It's been a very good two days since my dialysis on Saturday. I've been feeling great and its a good thing because we've had a busy weekend rounding up a family of racoons living in our attic and walls. The mother and four babies are being re-united and taken out south of Smithville to live in the country (see picture of Lizzie with baby racoons).
I'm reporting from the dialysis center. Right now there are, in my section of the room, 10 people receiving dialysis. There are 11 chairs facing inwards arranged in a rectangular circle, all with their dialysis machines beeping and humming beside them and connected to them with red tubes. Above and forward of each chair is a hanging TV that the patients watch and hear with their earphones. When I use my remote (clicker) to change the channel I have a 50% chance of also changing my neighbor's, or anyone else's too. So every once in awhile we hear someone say, "Sorry...".
The section of chairs adjacent to mine, and in the same configurtion, appears emptier, although I know there are a few people over there because the nurses and techs are attending to several chairs.
Today I am up to 4 hours of dialysis, from the 3 hours I had been getting up to now. So, what does that mean? Moving up to 4 hours optimizes my dialysis plan (developed by Dr. Moritz) for removing my toxins. Basically, about 40% of my blood is dialysized, and the fluid weight loss is the same with the increased time. The extra hour will reduce my URR and Kt/V, according to Phyllis. Even though she made it quite clear, my fuzzy brain wasn't able to capture the details so I looked them up later.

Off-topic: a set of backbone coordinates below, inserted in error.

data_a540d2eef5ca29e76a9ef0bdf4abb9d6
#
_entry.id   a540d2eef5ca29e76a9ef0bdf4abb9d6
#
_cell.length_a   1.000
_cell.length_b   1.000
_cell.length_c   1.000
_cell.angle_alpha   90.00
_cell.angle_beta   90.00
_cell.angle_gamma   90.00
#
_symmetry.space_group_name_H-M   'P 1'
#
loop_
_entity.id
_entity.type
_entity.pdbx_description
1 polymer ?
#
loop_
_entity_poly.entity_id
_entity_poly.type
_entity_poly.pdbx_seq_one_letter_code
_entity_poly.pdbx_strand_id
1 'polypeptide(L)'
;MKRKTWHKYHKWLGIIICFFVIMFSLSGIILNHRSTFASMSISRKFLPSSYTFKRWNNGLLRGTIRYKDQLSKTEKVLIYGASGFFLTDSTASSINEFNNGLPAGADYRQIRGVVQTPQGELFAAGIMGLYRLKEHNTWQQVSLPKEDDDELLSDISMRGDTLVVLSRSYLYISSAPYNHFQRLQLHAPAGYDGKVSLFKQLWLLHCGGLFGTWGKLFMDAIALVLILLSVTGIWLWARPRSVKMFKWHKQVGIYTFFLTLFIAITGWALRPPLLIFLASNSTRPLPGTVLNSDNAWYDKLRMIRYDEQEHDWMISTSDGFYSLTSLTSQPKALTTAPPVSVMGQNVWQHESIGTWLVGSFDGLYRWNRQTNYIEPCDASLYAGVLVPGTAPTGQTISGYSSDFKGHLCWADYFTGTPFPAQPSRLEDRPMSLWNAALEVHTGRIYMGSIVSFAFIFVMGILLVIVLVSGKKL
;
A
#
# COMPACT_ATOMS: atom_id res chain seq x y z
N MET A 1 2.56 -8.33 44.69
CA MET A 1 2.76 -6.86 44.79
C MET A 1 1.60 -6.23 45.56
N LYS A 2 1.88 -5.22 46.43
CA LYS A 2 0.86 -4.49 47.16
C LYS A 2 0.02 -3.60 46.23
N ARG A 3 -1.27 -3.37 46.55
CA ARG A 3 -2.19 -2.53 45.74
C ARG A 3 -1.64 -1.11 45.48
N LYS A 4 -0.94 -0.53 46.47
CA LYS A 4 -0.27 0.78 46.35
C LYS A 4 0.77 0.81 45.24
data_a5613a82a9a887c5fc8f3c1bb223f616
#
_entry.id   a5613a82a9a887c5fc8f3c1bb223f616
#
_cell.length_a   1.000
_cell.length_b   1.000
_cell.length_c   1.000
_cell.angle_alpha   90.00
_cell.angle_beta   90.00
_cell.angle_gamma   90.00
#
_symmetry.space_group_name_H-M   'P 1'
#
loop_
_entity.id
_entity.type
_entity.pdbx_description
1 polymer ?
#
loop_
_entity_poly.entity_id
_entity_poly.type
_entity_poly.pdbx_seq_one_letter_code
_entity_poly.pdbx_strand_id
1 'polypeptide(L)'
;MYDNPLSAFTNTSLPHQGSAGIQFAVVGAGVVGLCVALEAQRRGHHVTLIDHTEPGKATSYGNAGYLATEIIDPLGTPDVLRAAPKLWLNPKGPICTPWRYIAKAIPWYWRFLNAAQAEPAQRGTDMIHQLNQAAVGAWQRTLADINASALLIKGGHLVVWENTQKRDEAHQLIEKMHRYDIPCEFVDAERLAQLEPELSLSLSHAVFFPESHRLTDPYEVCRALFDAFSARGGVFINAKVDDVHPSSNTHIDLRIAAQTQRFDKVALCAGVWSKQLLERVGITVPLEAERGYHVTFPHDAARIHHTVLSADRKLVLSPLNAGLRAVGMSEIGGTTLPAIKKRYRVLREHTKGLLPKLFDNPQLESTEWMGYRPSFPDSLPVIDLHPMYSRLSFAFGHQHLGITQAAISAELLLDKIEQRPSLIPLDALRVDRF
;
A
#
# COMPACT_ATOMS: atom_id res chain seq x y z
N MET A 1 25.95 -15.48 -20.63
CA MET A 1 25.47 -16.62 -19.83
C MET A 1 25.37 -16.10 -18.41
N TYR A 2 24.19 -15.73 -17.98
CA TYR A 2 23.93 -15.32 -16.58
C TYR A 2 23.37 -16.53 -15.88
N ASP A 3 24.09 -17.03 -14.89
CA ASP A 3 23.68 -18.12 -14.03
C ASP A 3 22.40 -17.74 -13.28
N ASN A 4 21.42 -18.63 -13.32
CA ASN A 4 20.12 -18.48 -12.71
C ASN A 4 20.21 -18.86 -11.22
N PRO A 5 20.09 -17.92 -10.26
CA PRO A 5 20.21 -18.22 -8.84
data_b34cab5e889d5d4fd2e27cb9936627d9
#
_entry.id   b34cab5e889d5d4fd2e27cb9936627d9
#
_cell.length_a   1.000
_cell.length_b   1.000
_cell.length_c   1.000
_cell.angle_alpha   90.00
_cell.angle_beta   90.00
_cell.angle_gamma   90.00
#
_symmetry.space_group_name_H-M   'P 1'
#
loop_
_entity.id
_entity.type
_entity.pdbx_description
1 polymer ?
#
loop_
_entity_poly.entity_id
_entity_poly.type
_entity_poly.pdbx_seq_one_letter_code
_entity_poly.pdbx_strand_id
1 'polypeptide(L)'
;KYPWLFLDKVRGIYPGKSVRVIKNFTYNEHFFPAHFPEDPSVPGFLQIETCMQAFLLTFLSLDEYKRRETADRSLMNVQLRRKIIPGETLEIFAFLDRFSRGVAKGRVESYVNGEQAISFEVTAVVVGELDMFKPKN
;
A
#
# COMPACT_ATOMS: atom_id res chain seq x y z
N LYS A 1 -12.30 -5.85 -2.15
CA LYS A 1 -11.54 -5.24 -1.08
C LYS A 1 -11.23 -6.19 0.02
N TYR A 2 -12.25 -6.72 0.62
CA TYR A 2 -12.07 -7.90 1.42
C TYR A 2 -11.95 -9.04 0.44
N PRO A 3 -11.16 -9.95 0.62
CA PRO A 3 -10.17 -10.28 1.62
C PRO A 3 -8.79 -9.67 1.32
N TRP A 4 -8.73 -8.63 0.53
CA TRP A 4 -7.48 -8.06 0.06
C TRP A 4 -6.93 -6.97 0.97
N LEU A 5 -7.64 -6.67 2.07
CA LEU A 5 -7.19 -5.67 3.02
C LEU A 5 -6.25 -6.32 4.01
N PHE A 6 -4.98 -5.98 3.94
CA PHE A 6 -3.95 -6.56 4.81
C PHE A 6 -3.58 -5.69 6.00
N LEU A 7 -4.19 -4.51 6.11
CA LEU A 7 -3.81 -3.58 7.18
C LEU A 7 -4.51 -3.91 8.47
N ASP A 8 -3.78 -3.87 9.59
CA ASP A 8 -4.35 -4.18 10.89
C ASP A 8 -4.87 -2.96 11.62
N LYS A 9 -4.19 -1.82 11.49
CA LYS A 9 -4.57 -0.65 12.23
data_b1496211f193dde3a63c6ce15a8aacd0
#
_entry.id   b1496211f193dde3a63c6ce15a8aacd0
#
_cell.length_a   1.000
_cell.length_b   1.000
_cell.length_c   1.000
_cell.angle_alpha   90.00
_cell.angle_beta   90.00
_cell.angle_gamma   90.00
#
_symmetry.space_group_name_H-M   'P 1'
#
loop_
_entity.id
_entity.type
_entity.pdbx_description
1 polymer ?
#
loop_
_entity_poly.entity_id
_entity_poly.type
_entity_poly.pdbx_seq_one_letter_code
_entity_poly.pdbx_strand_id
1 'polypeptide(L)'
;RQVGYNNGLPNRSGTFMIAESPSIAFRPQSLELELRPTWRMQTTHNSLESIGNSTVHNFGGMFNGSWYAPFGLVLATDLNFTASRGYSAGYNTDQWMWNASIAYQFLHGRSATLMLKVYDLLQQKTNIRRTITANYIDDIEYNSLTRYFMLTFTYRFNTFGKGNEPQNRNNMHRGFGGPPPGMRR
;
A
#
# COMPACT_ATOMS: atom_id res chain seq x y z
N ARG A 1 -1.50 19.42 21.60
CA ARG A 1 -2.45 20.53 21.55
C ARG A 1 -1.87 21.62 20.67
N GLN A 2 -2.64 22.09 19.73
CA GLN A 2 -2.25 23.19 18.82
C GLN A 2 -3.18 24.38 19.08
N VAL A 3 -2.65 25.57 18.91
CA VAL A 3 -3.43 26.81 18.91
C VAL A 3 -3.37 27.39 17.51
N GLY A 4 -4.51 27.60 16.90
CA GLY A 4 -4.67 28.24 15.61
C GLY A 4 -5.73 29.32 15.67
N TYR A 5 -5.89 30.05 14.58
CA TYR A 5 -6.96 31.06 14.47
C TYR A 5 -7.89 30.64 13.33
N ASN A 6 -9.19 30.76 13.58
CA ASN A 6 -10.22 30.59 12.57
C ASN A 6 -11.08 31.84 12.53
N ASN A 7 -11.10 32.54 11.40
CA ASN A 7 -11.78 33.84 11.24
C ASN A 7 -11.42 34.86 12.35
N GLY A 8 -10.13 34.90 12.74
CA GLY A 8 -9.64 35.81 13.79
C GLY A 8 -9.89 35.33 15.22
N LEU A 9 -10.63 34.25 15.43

URR: Urea Reduction Level ~ The urea reduction ratio (URR) is one way of measuring dialysis adequacy — how much waste is removed by hemodialysis. If you receive hemodialysis three times a week, each treatment should reduce your urea level (also called BUN or blood urea nitrogen) by at least 65%.
Kt/V: K T over V ~ Kt/V ("kay tee over vee"), like URR, is a another measure of dialysis adequacy. Kt/V is a mathematical formula: K (clearance) multiplied by t (time) divided by V (volume), where:
> K = clearance—the amount of urea your dialyzer can remove (liters/minute)
> t = time—the duration of treatment (minutes)
> V = volume—the amount of body fluid (liters)
For example, if you have 50 L of body fluid and a dialyzer with a clearance of 0.25 L/min, to get a Kt/V of 1.2, you would need 240 minutes (4 hours) of dialysis per treatment. To clean your blood well, the dialyzer clearance rate (K) multiplied by the time on dialysis (t) should equal a little more than the total volume of fluid in your body (V)that needs to be cleaned.
My experience of sitting there for 4 hours made me a bit fidgety... there is a difference that feels like the syrup hour. I found myself clock-watching until I got wrapped up in NOVA's show on the "Cave of Letters". Then, when I was done at 7:50, I wanted to sit around and finish watching the TV. Some things never change: my focus on TV.